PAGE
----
By Jo Wood, Chief Strategy Officer, Wilson Hartnell
The global pandemic will call for flexibility, agility, and resilience on the part of younger people. As parents and business leaders, older generations will need to support Generation Z in the long term as they navigate the aftermath. It is a tough time to be a young person on the job market and it will probably be that way for longer than we think.
The Sensible Generation
Generation Z were already very focused on security, saving money and their careers. An anxious generation, now they are likely to take emergency savings even more seriously and may continue to lose trust in just one source of income. According to a study from The Workforce Institute at Kronos and Future Workplace, 46% of Gen Z currently participate in the gig economy in some way. 1 in 5 Gen Z employees (18%) have two jobs – a side gig in addition to their main job, this is likely to grow as a result of what they are currently experiencing. 46% Gen Z plan on saving more of what they earn over the next 5 years. (Prosper Insights & Analytics, USA, April survey of over 8,200 consumers)
Leading Gen Z innovation consultancy in New York, PRZM, seeing how many young people were economically and professionally displaced by the pandemic has launched a free membership group called PRZM People, aimed at helping Gen Zers connect with companies with job opportunities, as well as speak virtually with professionals in their preferred areas.
The latest wave of Kantar’s Global Covid-19 Barometer shows that at-home media consumption as well as online consumption have grown significantly in lockdown, particularly among younger viewing audiences. Online video has seen the greatest increase, up 72% with Gen Z (vs 52% overall). Of all the online platforms, YouTube has now seen the greatest increase, with 71% of Gen Z using the channel more. TikTok is also gaining momentum, with usage up by a third (33%) among Gen Z.
Social media usage has also continued to rise, with over two thirds (68%) of the 18-34 age group spending more time on social channels. Instagram is the channel that has seen the greatest gains among young adults (63% of GenZ and 49% of Millennials say they are using it more), perhaps as more people turn to its live-stream capabilities to participate in activities such as virtual workouts and cooking classes.
COVID-19 is also driving learners of all ages to get to grips with digital tools to upskill, with many young people using the same platforms they use to socialise, for education. This reliance on tech may, in turn, force adults to see screen-time more positively.
Gaming as a campaign channel
Interestingly, the UK government recently partnered with games developers to bring COVID-19 information to young players. With Gen Z unlikely to watch traditional news outlets, the campaign targeted the platforms they were already frequenting to ensure they were aware of official messages and advice. There are an estimated 37 million gamers across the UK, with younger people spending more time playing than any other age group.
The Department for Digital, Culture, Media & Sport (DCMS) worked with developers to ensure in-game messaging represented a creative, targeted, and immediate way to help reinforce the government’s ‘Stay Home, Protect the NHS, Save Lives’ message to gamers. Similarly, in Finland, social media influencers were enlisted to share crucial news and information with their followers.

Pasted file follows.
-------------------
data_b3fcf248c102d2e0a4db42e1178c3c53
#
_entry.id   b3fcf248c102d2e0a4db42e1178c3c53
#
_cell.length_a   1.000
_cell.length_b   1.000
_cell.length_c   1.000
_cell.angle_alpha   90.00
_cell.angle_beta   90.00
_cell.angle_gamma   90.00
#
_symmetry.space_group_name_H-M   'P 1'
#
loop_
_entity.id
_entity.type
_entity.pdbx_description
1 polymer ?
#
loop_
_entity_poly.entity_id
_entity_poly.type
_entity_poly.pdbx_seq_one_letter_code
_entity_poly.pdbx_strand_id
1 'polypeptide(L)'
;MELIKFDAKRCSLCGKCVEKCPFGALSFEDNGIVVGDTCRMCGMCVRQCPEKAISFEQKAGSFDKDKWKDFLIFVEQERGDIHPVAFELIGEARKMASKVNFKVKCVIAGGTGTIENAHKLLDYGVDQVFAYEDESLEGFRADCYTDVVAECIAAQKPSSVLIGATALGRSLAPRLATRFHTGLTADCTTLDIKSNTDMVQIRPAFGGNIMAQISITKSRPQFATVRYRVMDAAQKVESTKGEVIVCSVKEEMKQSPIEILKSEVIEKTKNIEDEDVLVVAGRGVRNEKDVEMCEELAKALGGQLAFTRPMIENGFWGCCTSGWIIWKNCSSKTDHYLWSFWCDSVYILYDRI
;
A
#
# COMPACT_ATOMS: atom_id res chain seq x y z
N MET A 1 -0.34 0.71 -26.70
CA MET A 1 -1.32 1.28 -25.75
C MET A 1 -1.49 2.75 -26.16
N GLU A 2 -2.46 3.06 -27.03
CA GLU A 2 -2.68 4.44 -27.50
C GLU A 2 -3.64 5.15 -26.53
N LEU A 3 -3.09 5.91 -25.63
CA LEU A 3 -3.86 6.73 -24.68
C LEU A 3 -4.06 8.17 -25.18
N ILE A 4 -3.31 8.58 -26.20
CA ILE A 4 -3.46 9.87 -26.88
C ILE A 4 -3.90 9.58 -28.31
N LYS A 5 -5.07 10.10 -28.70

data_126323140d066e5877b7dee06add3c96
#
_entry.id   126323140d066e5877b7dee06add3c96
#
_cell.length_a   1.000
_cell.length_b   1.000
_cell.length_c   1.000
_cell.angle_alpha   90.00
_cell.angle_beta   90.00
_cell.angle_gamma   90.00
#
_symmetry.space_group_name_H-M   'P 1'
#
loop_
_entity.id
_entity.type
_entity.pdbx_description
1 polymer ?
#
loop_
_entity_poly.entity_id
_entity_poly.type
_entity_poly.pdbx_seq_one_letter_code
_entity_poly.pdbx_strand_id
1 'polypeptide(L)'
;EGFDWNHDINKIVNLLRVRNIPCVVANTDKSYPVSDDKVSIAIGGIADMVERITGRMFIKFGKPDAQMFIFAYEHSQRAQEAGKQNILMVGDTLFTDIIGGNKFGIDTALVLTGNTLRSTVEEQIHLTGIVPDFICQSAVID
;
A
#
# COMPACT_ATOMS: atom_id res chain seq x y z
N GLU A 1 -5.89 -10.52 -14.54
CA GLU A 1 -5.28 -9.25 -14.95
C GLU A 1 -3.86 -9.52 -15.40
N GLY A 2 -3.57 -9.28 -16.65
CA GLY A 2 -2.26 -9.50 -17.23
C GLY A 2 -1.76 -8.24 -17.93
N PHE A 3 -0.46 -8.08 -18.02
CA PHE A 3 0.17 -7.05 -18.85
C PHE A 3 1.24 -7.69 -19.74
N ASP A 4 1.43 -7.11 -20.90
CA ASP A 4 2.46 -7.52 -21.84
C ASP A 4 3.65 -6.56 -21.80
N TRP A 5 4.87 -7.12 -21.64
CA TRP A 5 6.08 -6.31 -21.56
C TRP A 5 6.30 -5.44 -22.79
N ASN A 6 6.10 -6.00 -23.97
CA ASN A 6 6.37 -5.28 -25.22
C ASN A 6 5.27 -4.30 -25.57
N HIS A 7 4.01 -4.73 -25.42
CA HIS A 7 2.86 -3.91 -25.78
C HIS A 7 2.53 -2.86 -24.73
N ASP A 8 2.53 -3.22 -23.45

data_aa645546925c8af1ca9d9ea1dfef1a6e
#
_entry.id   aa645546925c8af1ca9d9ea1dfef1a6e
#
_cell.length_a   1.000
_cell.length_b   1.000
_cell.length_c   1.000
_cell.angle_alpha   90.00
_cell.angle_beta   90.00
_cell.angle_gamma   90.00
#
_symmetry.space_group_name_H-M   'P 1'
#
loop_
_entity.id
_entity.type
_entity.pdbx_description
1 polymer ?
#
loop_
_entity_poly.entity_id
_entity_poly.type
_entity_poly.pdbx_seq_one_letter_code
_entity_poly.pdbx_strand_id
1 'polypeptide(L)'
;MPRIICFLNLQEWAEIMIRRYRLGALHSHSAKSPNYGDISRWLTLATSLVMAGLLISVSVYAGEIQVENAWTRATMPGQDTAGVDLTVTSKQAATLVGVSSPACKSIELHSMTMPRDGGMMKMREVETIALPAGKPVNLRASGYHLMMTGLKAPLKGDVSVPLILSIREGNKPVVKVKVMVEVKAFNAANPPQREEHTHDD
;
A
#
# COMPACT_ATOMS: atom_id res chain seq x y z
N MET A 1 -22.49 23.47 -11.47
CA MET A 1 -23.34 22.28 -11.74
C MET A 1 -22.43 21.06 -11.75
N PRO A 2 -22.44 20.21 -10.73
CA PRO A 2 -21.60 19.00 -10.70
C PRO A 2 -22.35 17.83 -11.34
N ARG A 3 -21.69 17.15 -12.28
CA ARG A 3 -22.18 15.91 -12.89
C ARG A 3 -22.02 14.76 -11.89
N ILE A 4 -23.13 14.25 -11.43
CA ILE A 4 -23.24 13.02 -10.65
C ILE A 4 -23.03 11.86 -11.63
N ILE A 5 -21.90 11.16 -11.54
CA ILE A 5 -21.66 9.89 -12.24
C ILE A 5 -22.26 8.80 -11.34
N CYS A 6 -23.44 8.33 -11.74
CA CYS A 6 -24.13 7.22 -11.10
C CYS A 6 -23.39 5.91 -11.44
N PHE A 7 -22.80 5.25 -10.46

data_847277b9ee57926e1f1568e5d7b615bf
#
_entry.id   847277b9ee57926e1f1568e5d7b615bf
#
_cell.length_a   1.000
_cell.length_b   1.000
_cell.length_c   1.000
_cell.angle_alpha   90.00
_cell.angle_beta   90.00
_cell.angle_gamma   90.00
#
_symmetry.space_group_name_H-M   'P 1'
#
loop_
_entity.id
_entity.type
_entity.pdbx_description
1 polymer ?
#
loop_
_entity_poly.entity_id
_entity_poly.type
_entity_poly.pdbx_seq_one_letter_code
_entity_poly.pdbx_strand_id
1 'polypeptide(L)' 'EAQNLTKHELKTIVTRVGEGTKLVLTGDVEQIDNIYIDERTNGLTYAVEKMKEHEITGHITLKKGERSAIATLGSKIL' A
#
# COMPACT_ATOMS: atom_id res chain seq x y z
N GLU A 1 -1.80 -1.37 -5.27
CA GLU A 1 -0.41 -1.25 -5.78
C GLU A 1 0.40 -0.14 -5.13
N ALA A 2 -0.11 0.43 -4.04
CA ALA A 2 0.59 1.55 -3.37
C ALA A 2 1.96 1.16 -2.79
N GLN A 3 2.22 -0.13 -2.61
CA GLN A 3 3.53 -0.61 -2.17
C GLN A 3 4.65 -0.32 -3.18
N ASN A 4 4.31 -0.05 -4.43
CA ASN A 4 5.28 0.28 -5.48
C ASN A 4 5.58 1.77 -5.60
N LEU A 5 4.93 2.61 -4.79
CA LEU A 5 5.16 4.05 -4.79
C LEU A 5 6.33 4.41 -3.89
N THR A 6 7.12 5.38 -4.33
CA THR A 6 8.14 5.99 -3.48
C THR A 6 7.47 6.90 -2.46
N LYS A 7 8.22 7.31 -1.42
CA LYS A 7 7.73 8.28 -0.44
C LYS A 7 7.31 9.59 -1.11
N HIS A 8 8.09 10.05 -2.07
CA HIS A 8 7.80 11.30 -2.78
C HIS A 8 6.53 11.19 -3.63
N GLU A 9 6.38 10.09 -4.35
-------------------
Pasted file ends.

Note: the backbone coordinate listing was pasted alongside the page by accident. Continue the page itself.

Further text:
Keeping up routines, traditions, and rituals is an important part of staying mentally healthy through isolation. Young students in Japan took to Minecraft to build their own graduation ceremonies, while Facebook Messenger Kids has seen an increase in downloads as children look for ways to connect with their friends at a distance. Joe Wicks has given school students a sense of routine with his daily morning exercise videos on YouTube. Social media and video games are often criticized for their ‘anti-social’ nature, but during lockdown these platforms have enabled students to maintain a degree of normality.
Many US teens have expressed sadness and disappointment at missing their graduation, something they “have been working towards for 12 years”. Natalie Reese, a high school student in California, hosted a prom at home. The TikTok video of her dancing in her prom dress with her dad received nearly 12 million views. Other teens followed suit, hosting their own virtual celebrations with the hashtag #tiktokprom, which have attracted more than 23 million views.
TikTok has been popular with socially engaged Gen Zs as a platform for good even before the pandemic. New functions like TikTok’s donation stickers demonstrate its understanding of the demographic and the platform’s commitment to helping its community get involved during the pandemic as well as pledging a $250 million donation to relief efforts, part of which will be used to match donations made by users.
TikTok has reached over 2 million downloads, and has been a lifeline for teens during the lockdown – hosting virtual proms, giving them medical advice, and as an outlet for pandemic humour. Instagram also offers a similar donation function. The brand has added the option for small businesses to include stickers in their stories that direct people to a website where they can order food delivery or buy gift cards.
- Forbes, COVID-19 Is The Crisis That Will Impact Generation Z’s Worldview
- Kantar COVID-19 Barometer 23 April 2020
- Canvas 8, How will Covid-19 change the cult of celebrity, 29 April 20
- Prosper Insights & Analytics April survey of over 8,200 consumers, April